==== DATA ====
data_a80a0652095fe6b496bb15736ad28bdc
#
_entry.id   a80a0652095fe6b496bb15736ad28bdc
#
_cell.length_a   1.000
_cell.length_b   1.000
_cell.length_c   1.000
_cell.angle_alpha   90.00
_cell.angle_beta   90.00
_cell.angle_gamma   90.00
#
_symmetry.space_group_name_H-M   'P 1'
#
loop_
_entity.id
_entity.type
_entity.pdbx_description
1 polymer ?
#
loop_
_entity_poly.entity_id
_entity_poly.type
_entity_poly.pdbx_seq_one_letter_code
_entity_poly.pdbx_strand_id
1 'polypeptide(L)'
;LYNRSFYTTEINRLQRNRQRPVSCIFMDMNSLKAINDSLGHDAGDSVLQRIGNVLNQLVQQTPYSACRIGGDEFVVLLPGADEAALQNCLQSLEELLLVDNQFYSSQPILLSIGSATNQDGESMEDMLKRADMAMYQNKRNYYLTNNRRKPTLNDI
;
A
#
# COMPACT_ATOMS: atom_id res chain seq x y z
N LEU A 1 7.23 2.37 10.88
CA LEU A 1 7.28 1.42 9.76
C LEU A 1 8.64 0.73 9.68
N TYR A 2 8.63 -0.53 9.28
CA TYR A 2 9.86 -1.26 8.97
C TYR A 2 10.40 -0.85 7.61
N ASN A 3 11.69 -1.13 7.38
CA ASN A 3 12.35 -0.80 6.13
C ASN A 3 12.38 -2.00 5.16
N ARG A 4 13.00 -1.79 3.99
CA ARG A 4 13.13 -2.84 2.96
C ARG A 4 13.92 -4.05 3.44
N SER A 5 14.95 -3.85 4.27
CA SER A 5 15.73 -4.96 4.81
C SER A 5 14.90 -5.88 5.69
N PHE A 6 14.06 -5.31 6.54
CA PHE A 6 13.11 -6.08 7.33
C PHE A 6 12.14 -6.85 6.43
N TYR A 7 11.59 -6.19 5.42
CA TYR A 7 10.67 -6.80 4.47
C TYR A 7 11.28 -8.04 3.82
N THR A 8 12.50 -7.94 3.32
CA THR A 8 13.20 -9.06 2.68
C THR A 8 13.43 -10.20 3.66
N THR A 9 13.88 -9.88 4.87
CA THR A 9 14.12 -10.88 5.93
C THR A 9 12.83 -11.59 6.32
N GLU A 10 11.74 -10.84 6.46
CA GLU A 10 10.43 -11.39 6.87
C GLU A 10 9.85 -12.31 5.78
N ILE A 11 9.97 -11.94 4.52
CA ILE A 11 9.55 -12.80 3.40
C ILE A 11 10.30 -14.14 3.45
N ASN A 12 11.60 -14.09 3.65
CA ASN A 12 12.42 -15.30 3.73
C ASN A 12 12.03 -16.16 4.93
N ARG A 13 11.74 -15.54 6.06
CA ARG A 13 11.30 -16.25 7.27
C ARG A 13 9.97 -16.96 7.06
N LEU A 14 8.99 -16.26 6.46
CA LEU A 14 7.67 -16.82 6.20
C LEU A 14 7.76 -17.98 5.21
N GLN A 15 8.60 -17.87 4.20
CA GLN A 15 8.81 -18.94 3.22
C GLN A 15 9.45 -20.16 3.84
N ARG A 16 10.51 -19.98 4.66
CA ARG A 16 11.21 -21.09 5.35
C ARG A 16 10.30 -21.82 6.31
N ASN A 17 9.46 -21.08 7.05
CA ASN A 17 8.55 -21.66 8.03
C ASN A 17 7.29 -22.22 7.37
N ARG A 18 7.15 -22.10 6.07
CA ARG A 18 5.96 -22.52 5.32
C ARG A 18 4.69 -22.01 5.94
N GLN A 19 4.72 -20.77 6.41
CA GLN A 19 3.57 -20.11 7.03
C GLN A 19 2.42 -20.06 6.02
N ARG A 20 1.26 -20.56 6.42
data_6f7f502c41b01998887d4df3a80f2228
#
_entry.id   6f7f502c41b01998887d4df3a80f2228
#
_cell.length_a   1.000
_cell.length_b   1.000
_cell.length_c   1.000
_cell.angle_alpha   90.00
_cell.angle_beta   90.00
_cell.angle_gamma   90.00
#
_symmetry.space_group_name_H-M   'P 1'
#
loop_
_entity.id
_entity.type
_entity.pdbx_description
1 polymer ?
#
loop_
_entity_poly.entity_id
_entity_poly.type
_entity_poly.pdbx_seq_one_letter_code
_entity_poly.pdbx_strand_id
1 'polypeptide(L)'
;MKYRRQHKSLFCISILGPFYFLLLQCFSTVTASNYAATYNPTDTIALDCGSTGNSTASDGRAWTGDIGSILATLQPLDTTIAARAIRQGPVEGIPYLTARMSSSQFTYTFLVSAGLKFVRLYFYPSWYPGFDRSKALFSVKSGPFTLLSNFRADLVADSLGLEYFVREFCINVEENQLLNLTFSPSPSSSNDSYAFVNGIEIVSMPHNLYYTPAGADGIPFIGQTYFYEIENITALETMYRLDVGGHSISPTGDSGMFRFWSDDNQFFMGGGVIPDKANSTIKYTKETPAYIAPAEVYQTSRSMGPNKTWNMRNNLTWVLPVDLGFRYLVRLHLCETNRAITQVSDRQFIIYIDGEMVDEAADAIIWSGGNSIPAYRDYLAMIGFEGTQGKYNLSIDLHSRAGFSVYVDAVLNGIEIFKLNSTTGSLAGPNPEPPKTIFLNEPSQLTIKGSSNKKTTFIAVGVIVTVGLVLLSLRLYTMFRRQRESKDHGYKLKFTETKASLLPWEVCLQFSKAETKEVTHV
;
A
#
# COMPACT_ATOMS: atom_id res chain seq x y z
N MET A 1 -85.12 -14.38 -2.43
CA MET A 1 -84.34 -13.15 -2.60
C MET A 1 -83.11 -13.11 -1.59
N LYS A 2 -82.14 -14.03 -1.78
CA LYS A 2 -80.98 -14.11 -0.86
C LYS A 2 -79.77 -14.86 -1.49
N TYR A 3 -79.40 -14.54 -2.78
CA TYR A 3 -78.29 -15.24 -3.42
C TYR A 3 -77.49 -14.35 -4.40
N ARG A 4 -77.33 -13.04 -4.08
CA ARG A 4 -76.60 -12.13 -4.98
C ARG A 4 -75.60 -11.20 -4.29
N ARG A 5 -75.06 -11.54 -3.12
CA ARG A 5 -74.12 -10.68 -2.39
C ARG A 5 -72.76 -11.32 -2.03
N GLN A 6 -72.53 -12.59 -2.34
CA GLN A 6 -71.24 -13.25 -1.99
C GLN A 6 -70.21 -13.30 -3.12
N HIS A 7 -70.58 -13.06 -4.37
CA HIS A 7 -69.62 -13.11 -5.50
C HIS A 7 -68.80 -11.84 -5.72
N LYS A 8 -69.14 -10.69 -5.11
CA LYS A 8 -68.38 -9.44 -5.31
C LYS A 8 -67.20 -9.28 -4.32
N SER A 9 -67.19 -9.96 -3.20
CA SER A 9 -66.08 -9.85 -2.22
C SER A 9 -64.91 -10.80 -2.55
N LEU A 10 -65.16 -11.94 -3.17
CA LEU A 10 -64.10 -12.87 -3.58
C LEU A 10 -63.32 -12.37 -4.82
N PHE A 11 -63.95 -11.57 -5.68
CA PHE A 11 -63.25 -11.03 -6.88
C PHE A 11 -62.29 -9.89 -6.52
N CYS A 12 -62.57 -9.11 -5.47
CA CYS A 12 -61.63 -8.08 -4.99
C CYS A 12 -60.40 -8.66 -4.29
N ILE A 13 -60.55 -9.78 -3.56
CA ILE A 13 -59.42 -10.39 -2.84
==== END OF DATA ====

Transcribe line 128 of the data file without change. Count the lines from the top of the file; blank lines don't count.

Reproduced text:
N ARG A 4 -77.33 -13.04 -4.08